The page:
2. Yes, I saw Dr. Campbell’s response. I can only repeat what I said before:

    “Dr. Campbell could have ignored her completely if he thinks her not even worthy of his attention. But once he decided to respond, he should have refuted her points calmly and rationally, without resorting to personal attack – i.e., like a scientist. His non-rebuttal rebuttal is a joke – leading me to wonder if he is able to rebut her…”

    Dr. Campbell should have published the details of his own regression analysis so that it could be critiqued. Instead, he just expects us to accept that he did it and did it well, because he has credentials. Sorry, it doesn’t work that way.

  3. Hello Denise,

    First, I apologize if my posting Dr. Campbell’s response was duplicative. I didn’t see any direct responses to your post saying he was MIA so I thought I would share a link to his response.

    It seems like you may be over-simplifying Dr. Campbell’s response when you say “he just expects us to accept that he did it and did it well, because he has credentials.”

    He did much more than this. He wrote 5,327 words explaining the gaps in Denise’s analysis. In summary, he explained that a correlation does not equal an association as Denise claims with her wheat example. The reason for this multi-faceted.

    Confounding factors must be taken into consideration through regression analysis. Specifically: “Higher wheat flour consumption, for example, is correlated, as univariate correlations, with lower green vegetable consumption, lower serum levels of monounsaturated fats, higher serum levels of urea and greater body weight. [Further details within his response]”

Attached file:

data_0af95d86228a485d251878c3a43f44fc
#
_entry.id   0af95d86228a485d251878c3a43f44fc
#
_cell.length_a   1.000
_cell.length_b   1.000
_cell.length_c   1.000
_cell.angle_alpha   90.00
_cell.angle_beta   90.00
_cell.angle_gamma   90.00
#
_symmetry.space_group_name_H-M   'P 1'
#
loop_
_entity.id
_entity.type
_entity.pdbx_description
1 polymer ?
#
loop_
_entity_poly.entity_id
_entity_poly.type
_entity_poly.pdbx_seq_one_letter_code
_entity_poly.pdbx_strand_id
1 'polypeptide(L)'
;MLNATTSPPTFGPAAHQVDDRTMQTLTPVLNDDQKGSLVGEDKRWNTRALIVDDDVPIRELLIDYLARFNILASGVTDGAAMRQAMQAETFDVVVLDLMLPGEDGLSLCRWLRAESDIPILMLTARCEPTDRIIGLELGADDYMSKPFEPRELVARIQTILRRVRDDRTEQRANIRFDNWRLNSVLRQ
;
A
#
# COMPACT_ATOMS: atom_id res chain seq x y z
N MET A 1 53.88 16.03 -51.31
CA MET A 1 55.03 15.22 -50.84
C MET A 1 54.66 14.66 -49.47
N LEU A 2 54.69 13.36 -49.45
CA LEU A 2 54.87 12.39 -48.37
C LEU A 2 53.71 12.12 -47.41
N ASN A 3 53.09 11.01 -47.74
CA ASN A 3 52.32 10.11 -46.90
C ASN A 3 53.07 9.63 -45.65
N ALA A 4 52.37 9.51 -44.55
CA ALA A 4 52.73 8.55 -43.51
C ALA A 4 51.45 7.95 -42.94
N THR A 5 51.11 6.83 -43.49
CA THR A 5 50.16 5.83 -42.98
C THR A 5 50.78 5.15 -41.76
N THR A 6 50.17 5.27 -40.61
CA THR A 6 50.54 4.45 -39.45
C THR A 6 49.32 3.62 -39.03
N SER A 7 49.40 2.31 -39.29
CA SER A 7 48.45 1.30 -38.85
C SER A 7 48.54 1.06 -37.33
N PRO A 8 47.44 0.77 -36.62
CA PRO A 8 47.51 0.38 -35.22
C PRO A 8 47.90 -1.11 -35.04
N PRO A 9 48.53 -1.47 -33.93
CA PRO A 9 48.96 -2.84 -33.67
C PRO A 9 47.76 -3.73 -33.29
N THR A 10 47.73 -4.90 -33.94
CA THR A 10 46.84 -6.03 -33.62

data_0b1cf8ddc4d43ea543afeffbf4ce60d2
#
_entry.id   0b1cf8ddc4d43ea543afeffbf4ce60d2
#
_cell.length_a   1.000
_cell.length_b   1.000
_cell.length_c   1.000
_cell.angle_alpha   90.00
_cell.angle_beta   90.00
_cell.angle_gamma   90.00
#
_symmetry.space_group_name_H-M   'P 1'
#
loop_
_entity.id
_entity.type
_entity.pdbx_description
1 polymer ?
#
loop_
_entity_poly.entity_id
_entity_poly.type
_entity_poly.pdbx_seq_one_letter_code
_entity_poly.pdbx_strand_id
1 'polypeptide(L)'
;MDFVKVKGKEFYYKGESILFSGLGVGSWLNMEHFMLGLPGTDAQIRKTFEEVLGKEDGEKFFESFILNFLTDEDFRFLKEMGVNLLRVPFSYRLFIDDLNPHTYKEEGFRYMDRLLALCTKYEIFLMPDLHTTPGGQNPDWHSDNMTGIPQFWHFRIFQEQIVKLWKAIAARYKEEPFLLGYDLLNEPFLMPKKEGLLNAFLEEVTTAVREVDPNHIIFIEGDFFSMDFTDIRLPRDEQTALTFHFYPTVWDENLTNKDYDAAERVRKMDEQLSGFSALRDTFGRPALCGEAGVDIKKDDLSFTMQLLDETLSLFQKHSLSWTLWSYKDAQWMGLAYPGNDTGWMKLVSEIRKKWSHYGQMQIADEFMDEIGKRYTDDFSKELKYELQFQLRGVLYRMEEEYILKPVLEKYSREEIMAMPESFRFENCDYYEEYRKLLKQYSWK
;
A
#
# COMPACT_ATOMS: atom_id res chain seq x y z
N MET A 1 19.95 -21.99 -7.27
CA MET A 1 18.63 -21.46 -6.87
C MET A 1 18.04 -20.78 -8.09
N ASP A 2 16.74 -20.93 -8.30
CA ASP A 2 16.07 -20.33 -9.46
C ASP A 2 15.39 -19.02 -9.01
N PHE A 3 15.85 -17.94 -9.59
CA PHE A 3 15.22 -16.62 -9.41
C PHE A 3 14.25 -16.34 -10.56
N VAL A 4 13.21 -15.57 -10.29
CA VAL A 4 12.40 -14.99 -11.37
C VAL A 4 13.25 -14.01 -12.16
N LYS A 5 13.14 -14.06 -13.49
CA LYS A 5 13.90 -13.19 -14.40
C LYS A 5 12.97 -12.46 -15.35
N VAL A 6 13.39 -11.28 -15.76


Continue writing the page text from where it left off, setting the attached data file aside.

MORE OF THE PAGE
Dr. Campbell also explained that the underlying biological plausibility has to be considered first. Otherwise inappropriate conclusions (Such as wheat being one of the sole causes of disease) may be drawn. Denise’s analysis completely misses these steps.

    As for your claim that Dr. Campbell should provide his detailed regression analysis I have to challenge you on this one. He has already provided the raw data, which is more than the vast majority of researchers will do. He’s also taken the time to thoroughly respond to Denise. Demanding that he now shares detailed aspects of his research / life work simply isn’t plausible. As a professional researcher he’s paid to perform research and report the results, not teach biochemistry and statistics.

    Lastly, experience and expertise aren’t the only factors in evaluating the source of information, but they are not to be ignored. An 80 year old biochemist with multiple PhD’s is simply more qualified to perform this analysis than someone in their 20’s without any qualifications in the field. Add to that the fact the Denise’s work has yet to be published or peer reviewed and the credibility of her analysis is subject to skepticism at the very least.

    Thank you for taking the time to respond to my post and for inspiring others in their search for healthier lives.

  4. As a professional researcher, no, he’s not paid to teach statistics, but when he publishes peer-reviewed work he is expected to describe the statistical methods used, not just provide data and conclusions. But of course, the China Study is not peer-reviewed, and it would not it hold up if it were.

    Dr. Campbell claimed that it was okay for him to cherry pick his data and use univariate analysis when it suits him to support the conclusions that he’d already come to, as part of some new type of holistic science (not okay for Denise, but okay for him). I’d love to see him try to get that approach through peer-review.

    Once again, I must repeat that this is not about Denise or whether she has credentials or whether her work is peer reviewed. I’m not taking my dietary advice from Denise, and I wouldn’t take them from the China Study regardless of whether I read her posts on the subject or not. I look for evidence-based guidance – and evidence isn’t just data, it’s also transparent analytic methods that have been validated by peer review.